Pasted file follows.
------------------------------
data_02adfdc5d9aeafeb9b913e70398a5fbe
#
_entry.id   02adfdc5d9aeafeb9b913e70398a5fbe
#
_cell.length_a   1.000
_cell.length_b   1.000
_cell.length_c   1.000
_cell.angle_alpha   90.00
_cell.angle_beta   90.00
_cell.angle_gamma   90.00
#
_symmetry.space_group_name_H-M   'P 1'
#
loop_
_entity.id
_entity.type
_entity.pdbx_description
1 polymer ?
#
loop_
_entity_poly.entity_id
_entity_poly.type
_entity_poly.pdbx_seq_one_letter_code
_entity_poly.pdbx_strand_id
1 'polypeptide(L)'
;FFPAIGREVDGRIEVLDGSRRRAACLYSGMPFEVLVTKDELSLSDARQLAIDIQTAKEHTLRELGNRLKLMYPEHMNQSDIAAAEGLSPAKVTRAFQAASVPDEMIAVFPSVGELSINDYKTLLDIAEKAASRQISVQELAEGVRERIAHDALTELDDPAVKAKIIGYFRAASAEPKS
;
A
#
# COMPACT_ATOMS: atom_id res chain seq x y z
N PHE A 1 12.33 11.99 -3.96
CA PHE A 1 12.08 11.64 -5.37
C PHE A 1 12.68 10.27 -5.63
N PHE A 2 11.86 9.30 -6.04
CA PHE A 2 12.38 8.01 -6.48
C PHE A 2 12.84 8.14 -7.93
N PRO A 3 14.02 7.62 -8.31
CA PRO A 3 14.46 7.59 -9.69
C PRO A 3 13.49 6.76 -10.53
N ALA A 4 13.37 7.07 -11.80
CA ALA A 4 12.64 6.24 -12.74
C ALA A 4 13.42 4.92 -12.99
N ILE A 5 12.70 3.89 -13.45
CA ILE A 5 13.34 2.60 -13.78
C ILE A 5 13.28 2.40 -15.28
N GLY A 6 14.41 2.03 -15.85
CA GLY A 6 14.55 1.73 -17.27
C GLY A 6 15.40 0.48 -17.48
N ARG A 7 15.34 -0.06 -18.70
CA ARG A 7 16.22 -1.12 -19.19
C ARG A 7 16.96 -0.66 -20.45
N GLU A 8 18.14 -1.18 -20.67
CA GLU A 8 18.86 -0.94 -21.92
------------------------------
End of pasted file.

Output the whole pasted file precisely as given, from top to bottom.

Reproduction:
data_02adfdc5d9aeafeb9b913e70398a5fbe
#
_entry.id   02adfdc5d9aeafeb9b913e70398a5fbe
#
_cell.length_a   1.000
_cell.length_b   1.000
_cell.length_c   1.000
_cell.angle_alpha   90.00
_cell.angle_beta   90.00
_cell.angle_gamma   90.00
#
_symmetry.space_group_name_H-M   'P 1'
#
loop_
_entity.id
_entity.type
_entity.pdbx_description
1 polymer ?
#
loop_
_entity_poly.entity_id
_entity_poly.type
_entity_poly.pdbx_seq_one_letter_code
_entity_poly.pdbx_strand_id
1 'polypeptide(L)'
;FFPAIGREVDGRIEVLDGSRRRAACLYSGMPFEVLVTKDELSLSDARQLAIDIQTAKEHTLRELGNRLKLMYPEHMNQSDIAAAEGLSPAKVTRAFQAASVPDEMIAVFPSVGELSINDYKTLLDIAEKAASRQISVQELAEGVRERIAHDALTELDDPAVKAKIIGYFRAASAEPKS
;
A
#
# COMPACT_ATOMS: atom_id res chain seq x y z
N PHE A 1 12.33 11.99 -3.96
CA PHE A 1 12.08 11.64 -5.37
C PHE A 1 12.68 10.27 -5.63
N PHE A 2 11.86 9.30 -6.04
CA PHE A 2 12.38 8.01 -6.48
C PHE A 2 12.84 8.14 -7.93
N PRO A 3 14.02 7.62 -8.31
CA PRO A 3 14.46 7.59 -9.69
C PRO A 3 13.49 6.76 -10.53
N ALA A 4 13.37 7.07 -11.80
CA ALA A 4 12.64 6.24 -12.74
C ALA A 4 13.42 4.92 -12.99
N ILE A 5 12.70 3.89 -13.45
CA ILE A 5 13.34 2.60 -13.78
C ILE A 5 13.28 2.40 -15.28
N GLY A 6 14.41 2.03 -15.85
CA GLY A 6 14.55 1.73 -17.27
C GLY A 6 15.40 0.48 -17.48
N ARG A 7 15.34 -0.06 -18.70
CA ARG A 7 16.22 -1.12 -19.19
C ARG A 7 16.96 -0.66 -20.45
N GLU A 8 18.14 -1.18 -20.67
CA GLU A 8 18.86 -0.94 -21.92